FIG. 3 illustrates a cross section of one embodiment of a system 300 for treating a vascular condition within heart 100 illustrated in FIG. 1. System 300 illustrated in FIG. 3 is described herein with reference to a bioprosthetic conduit for replacing a portion of a pulmonary artery. Those with skill in the art will recognize that the invention may be adapted to other vessels of a body that require a replacement valve.

System 300 includes a conduit 310 and a stented valve 320. Stented valve 320 comprises a support structure 322 and a prosthetic valve 324 operably connected to support structure 322.

Conduit 310 comprises an elongate tubular structure that includes an inner wall 312 that defines a lumen 314. Lumen 314 allows fluid communication between the right ventricle and the pulmonary artery. Conduit 310 includes a first end 316 for attaching to ventricle 110 and a second end 318 for attaching to pulmonary artery 122.

In one embodiment of the invention, support structure 322 is an expandable stent made of a flexible, biocompatible material. The support structure 322 may be composed of self-expanding material and manufactured from, for example, a nickel titanium alloy and/or other alloy(s) that exhibit superelastic behavior. Other suitable materials for support structure 322 include, but are not limited to, a nitinol alloy, a stainless steel, and a cobalt-based alloy, such as an MP35N® alloy. Furthermore, the support structure 322 material may include polymeric biocompatible materials recognized in the art for such devices. Support structure 322 retains the stented valve 320 within the vascular conduit 302.

In one embodiment, prosthetic valve 324 comprises a bovine jugular vein with a trileaflet venous valve preserved in buffered glutaraldehyde. In other embodiments, prosthetic valve 324 comprises a valve made of synthetic materials and attached to support structure 322.

Stented valve 320 is compressed and disposed on an inflatable member 330, which is operably attached to a catheter 340. Catheter 340 delivers stented valve 320 endovascularly to a treatment site within the vascular conduit 302. Stented valve 320 is positioned within the vascular conduit 302 and then expanded with an inflatable member 330 into contact with the inner surface 304 of conduit 302.

In one embodiment, catheter 340 is an elongated tubular member manufactured from one or more polymeric materials, sometimes in combination with metallic reinforcement. In some applications (such as smaller, more tortuous arteries), it is desirable to construct the catheter from very flexible materials to facilitate advancement into intricate access locations. Numerous over-the-wire, rapid-exchange, and other catheter designs are known and may be adapted for use with the present invention. Catheter 340 can be secured at its proximal end to a suitable Luer fitting, and includes a distal rounded end 342 to reduce harmful contact with a vessel wall. Catheter 340 is manufactured from a material such as a thermoplastic elastomer, urethane, polymer, polypropylene, plastic, ethelene chlorotrifluoroethylene (ECTFE), polytetrafluoroethylene (PTFE), fluorinated ethylene propylene copolymer (FEP), nylon, Pebax® resin, Vestamid® nylon, Tecoflex® resin, Halar® resin, Hyflon® resin, Pellathane® resin, combinations thereof, and the like. Catheter 340 includes an aperture formed at the distal rounded end 342 allowing advancement over a guidewire 344.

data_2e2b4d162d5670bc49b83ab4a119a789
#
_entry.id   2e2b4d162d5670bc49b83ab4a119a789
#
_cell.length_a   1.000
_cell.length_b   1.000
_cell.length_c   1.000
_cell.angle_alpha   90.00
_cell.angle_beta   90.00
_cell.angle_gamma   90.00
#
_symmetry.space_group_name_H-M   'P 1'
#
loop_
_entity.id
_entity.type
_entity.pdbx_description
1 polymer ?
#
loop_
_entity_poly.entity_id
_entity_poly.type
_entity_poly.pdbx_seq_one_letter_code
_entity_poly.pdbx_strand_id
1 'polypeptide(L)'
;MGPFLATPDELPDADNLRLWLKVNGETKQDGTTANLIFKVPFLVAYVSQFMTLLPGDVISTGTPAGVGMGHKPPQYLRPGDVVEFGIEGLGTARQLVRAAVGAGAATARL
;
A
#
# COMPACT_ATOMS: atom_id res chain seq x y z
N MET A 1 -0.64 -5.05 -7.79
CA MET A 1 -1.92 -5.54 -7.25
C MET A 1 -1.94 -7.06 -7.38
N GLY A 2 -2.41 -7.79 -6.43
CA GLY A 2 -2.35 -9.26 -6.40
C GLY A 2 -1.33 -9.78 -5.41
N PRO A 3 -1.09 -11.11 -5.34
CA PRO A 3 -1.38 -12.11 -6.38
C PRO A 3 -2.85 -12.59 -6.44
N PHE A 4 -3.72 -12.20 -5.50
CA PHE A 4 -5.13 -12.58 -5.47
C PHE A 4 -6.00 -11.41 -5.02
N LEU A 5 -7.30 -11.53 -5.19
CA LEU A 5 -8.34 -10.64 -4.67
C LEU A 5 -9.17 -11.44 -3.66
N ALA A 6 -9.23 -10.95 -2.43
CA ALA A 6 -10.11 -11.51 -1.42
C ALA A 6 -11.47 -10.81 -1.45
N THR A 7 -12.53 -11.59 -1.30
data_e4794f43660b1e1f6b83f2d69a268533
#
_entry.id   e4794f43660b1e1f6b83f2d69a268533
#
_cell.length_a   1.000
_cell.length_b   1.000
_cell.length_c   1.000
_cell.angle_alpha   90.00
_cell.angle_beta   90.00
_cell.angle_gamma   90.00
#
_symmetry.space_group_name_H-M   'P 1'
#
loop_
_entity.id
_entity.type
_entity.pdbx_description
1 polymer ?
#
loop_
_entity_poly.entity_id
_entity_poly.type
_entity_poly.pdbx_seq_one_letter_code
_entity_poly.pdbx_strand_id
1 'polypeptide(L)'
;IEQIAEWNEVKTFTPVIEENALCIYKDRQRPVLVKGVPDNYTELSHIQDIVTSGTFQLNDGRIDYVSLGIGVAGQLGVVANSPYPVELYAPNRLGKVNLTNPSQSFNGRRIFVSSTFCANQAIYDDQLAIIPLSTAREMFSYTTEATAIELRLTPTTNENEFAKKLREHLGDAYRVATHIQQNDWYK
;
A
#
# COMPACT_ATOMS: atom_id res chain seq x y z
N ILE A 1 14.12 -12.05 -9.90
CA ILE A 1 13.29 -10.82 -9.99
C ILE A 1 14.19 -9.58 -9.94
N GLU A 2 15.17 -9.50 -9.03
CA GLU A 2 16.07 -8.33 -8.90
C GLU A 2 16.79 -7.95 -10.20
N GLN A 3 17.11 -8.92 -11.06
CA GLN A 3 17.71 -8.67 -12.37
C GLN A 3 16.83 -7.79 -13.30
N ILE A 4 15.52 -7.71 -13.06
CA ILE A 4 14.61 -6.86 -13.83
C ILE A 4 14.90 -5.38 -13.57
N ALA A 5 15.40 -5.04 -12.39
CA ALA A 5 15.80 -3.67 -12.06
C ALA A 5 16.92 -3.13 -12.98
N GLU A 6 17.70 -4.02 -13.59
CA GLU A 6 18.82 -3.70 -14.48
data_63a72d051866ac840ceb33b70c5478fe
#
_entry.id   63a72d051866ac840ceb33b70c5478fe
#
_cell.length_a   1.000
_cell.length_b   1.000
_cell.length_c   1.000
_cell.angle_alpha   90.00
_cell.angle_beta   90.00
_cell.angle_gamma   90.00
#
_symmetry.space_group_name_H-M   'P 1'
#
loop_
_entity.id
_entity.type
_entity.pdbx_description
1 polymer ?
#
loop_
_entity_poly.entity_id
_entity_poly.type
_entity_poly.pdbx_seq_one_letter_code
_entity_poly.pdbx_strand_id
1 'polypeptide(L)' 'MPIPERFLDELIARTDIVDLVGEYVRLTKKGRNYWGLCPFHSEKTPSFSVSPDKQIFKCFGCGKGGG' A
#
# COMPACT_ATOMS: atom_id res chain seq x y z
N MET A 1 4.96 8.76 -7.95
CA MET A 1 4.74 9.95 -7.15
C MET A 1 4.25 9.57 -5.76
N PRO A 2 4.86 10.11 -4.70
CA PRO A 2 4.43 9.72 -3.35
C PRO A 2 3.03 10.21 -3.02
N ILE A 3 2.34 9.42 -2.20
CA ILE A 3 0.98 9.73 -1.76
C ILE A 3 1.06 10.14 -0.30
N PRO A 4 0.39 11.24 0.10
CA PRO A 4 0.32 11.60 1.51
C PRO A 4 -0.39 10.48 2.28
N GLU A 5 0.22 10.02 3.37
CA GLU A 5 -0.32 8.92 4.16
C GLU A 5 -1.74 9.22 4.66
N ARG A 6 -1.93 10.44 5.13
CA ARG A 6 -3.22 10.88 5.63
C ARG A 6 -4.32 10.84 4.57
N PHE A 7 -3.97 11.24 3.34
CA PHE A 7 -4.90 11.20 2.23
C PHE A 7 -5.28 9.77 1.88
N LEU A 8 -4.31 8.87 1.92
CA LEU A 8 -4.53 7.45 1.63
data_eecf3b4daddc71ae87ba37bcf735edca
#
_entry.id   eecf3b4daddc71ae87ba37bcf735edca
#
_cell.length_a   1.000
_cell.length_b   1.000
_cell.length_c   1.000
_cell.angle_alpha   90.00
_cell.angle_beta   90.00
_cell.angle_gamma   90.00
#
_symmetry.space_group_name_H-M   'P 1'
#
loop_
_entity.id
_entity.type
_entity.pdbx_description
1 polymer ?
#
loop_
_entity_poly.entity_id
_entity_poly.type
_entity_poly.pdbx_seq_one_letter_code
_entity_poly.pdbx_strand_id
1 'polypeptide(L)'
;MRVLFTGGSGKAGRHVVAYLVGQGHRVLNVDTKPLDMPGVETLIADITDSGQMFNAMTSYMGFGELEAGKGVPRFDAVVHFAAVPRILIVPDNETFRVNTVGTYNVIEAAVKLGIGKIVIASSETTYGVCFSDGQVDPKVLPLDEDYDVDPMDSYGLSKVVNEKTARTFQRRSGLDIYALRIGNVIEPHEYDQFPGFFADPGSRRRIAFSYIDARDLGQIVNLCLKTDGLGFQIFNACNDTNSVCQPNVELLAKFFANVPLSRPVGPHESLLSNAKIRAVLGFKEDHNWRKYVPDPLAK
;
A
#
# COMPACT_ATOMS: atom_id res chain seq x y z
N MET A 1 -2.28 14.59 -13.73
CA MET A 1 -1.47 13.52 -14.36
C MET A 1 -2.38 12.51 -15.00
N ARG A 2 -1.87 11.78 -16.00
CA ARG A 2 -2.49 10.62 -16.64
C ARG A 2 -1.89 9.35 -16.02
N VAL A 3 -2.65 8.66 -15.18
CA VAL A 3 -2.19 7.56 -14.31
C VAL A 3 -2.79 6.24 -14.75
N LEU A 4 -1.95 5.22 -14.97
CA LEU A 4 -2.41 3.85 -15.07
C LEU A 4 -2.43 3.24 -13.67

In one embodiment, inflatable member 330 is any variety of balloon or other device capable of expanding stented valve 320. Inflatable member 330 is manufactured from any suitable material such as polyethylene, polyethylene terephthalate (PET), nylon, or the like. Those skilled in the art will recognize that the stented valve 320 may be expanded using a variety of means and that the present invention is not limited to balloon expansion.

Vascular conduit 302 is designed to be a long term implant and frequently can become calcified or subject to fibrotic ingrowth of tissue, either of which sometimes causes the vascular conduit 302 to become misshapen, so that its cross section is no longer round and symmetrical. Consequently, a stented valve 320 would not fit well within a misshapen and/or asymmetrical vascular conduit 302, and may be ineffective either because of blood flowing around the outside of stented valve 320, or because stented valve 320 cannot be aligned perpendicularly to the flow of blood through vascular conduit 302.

Referring to FIG. 4, illustrated is one embodiment of a vascular conduit 400 having a conduit symmetry indicator device 450. In one embodiment, vascular conduit 402 comprises an elongate tubular member having an outer surface 410 and an inner surface 412, the inner surface defining a conduit lumen 414. In one embodiment, conduit 402 is the same as or similar to conduit 202, described above.

As illustrated in FIGS. 4 and 5A, conduit symmetry indicator device 450 comprises a plurality of radiopaque rings 452 connected by a plurality of radiopaque elongate members 454. Conduit symmetry indicator device 450 comprises metallic or polymeric radiopaque material having a high X-ray attenuation coefficient. Examples of suitable materials include, but are not limited to, barium sulfate and bismuth sub-carbonate for plastics. Suitable materials for metals include, but are not limited to, gold, platinum, and alloys thereof.